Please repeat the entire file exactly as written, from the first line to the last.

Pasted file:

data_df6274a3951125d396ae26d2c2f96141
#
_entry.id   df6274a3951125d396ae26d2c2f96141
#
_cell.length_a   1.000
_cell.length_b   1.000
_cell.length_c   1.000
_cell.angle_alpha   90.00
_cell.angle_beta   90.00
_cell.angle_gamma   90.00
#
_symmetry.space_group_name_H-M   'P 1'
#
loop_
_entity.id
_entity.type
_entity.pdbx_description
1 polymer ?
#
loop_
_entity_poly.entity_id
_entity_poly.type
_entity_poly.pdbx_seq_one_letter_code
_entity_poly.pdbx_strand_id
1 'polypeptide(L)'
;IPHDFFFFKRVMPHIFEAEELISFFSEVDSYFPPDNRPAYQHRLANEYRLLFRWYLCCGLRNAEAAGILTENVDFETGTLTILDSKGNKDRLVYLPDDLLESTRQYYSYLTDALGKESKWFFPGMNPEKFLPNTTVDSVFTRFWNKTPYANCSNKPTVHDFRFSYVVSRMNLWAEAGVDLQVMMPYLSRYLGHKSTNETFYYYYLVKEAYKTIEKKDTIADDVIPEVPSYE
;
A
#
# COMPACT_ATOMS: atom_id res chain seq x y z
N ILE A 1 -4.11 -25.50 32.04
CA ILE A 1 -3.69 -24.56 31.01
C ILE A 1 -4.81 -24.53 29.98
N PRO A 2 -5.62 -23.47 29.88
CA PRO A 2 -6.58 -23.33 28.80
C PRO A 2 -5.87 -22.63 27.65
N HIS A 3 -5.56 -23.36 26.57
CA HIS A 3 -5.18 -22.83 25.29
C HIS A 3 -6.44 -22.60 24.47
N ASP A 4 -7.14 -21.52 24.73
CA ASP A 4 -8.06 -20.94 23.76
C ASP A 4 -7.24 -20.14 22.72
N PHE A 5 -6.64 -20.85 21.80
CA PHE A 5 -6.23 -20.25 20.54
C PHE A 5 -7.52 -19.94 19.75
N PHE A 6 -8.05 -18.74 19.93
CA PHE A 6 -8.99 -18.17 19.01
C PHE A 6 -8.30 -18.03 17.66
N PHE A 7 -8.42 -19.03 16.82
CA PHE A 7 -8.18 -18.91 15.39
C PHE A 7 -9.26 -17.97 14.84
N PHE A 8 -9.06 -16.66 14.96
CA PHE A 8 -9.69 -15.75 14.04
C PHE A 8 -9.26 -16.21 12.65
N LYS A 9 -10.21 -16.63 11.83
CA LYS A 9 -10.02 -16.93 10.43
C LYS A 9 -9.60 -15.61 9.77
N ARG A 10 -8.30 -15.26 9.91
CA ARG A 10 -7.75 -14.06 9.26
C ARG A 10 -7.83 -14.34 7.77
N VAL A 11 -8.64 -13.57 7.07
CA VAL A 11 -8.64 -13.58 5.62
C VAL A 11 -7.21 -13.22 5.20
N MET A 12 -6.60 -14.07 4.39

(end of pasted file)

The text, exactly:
data_df6274a3951125d396ae26d2c2f96141
#
_entry.id   df6274a3951125d396ae26d2c2f96141
#
_cell.length_a   1.000
_cell.length_b   1.000
_cell.length_c   1.000
_cell.angle_alpha   90.00
_cell.angle_beta   90.00
_cell.angle_gamma   90.00
#
_symmetry.space_group_name_H-M   'P 1'
#
loop_
_entity.id
_entity.type
_entity.pdbx_description
1 polymer ?
#
loop_
_entity_poly.entity_id
_entity_poly.type
_entity_poly.pdbx_seq_one_letter_code
_entity_poly.pdbx_strand_id
1 'polypeptide(L)'
;IPHDFFFFKRVMPHIFEAEELISFFSEVDSYFPPDNRPAYQHRLANEYRLLFRWYLCCGLRNAEAAGILTENVDFETGTLTILDSKGNKDRLVYLPDDLLESTRQYYSYLTDALGKESKWFFPGMNPEKFLPNTTVDSVFTRFWNKTPYANCSNKPTVHDFRFSYVVSRMNLWAEAGVDLQVMMPYLSRYLGHKSTNETFYYYYLVKEAYKTIEKKDTIADDVIPEVPSYE
;
A
#
# COMPACT_ATOMS: atom_id res chain seq x y z
N ILE A 1 -4.11 -25.50 32.04
CA ILE A 1 -3.69 -24.56 31.01
C ILE A 1 -4.81 -24.53 29.98
N PRO A 2 -5.62 -23.47 29.88
CA PRO A 2 -6.58 -23.33 28.80
C PRO A 2 -5.87 -22.63 27.65
N HIS A 3 -5.56 -23.36 26.57
CA HIS A 3 -5.18 -22.83 25.29
C HIS A 3 -6.44 -22.60 24.47
N ASP A 4 -7.14 -21.52 24.73
CA ASP A 4 -8.06 -20.94 23.76
C ASP A 4 -7.24 -20.14 22.72
N PHE A 5 -6.64 -20.85 21.80
CA PHE A 5 -6.23 -20.25 20.54
C PHE A 5 -7.52 -19.94 19.75
N PHE A 6 -8.05 -18.74 19.93
CA PHE A 6 -8.99 -18.17 19.01
C PHE A 6 -8.30 -18.03 17.66
N PHE A 7 -8.42 -19.03 16.82
CA PHE A 7 -8.18 -18.91 15.39
C PHE A 7 -9.26 -17.97 14.84
N PHE A 8 -9.06 -16.66 14.96
CA PHE A 8 -9.69 -15.75 14.04
C PHE A 8 -9.26 -16.21 12.65
N LYS A 9 -10.21 -16.63 11.83
CA LYS A 9 -10.02 -16.93 10.43
C LYS A 9 -9.60 -15.61 9.77
N ARG A 10 -8.30 -15.26 9.91
CA ARG A 10 -7.75 -14.06 9.26
C ARG A 10 -7.83 -14.34 7.77
N VAL A 11 -8.64 -13.57 7.07
CA VAL A 11 -8.64 -13.58 5.62
C VAL A 11 -7.21 -13.22 5.20
N MET A 12 -6.60 -14.07 4.39